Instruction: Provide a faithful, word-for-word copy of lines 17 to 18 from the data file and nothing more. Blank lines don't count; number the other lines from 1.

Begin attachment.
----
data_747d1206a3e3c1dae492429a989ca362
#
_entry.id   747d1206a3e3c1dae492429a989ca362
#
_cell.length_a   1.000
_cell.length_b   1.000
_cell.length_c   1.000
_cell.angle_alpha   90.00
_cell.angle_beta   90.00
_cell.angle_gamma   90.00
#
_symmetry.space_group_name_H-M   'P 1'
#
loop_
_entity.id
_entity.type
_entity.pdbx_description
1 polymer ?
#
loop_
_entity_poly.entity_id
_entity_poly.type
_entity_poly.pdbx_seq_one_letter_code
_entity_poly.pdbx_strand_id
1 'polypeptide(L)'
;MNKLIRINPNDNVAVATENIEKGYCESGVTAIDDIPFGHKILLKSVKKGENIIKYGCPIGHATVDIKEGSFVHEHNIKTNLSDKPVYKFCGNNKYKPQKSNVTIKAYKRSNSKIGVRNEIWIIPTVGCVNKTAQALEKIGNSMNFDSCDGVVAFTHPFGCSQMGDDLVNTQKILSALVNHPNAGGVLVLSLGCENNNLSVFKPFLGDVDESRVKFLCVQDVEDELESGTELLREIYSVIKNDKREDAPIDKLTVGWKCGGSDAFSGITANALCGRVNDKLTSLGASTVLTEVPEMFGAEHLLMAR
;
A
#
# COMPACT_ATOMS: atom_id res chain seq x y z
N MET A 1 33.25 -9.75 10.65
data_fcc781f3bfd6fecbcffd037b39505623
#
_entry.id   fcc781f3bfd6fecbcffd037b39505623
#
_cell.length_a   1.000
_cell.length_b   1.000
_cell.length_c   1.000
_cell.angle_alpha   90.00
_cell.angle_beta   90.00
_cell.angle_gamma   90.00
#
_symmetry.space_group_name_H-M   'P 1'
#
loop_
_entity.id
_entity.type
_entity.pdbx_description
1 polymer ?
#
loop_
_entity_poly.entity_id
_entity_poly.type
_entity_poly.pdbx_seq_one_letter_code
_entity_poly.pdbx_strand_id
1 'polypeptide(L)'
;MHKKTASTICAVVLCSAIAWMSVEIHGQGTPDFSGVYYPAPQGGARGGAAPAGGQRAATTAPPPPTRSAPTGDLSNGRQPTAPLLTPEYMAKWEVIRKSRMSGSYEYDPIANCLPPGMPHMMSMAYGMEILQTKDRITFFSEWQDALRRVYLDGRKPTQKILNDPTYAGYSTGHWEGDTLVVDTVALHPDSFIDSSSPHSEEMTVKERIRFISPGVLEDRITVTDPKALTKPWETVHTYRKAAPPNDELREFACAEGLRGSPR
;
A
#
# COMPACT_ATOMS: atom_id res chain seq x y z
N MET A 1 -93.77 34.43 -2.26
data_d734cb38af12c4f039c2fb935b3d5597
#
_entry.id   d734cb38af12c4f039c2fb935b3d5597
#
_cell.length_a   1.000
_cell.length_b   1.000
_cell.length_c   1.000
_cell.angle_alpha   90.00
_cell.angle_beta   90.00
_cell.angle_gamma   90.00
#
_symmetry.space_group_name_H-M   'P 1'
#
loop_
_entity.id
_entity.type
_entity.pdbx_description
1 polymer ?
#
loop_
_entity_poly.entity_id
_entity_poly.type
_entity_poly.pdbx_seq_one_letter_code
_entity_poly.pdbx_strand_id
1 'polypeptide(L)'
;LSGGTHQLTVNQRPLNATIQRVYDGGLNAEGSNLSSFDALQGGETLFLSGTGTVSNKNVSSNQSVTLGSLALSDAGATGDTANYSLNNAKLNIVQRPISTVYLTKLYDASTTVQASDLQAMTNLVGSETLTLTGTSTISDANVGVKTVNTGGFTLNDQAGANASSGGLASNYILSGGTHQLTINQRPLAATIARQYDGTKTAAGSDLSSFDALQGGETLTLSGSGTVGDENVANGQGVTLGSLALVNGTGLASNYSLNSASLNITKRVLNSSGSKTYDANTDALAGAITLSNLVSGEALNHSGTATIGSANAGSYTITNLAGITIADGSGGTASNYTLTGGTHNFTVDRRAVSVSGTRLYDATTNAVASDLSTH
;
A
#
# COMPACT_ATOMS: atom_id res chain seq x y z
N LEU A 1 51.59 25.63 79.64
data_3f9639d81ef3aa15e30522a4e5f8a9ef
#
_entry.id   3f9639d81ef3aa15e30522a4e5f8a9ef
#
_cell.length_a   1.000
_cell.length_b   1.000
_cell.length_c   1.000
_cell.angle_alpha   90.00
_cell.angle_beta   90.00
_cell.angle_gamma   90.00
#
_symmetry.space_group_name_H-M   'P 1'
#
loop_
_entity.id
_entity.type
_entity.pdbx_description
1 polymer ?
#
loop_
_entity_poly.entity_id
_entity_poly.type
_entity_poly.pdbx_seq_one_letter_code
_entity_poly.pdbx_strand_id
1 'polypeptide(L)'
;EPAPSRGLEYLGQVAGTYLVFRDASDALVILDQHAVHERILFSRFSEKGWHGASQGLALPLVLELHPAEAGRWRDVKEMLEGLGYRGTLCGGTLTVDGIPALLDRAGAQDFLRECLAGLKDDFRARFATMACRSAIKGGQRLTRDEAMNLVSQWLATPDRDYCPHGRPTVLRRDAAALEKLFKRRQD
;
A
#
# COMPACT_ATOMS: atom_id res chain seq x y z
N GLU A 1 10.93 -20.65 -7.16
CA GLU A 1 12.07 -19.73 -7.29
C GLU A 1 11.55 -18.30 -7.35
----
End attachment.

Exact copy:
_entity.pdbx_description
1 polymer ?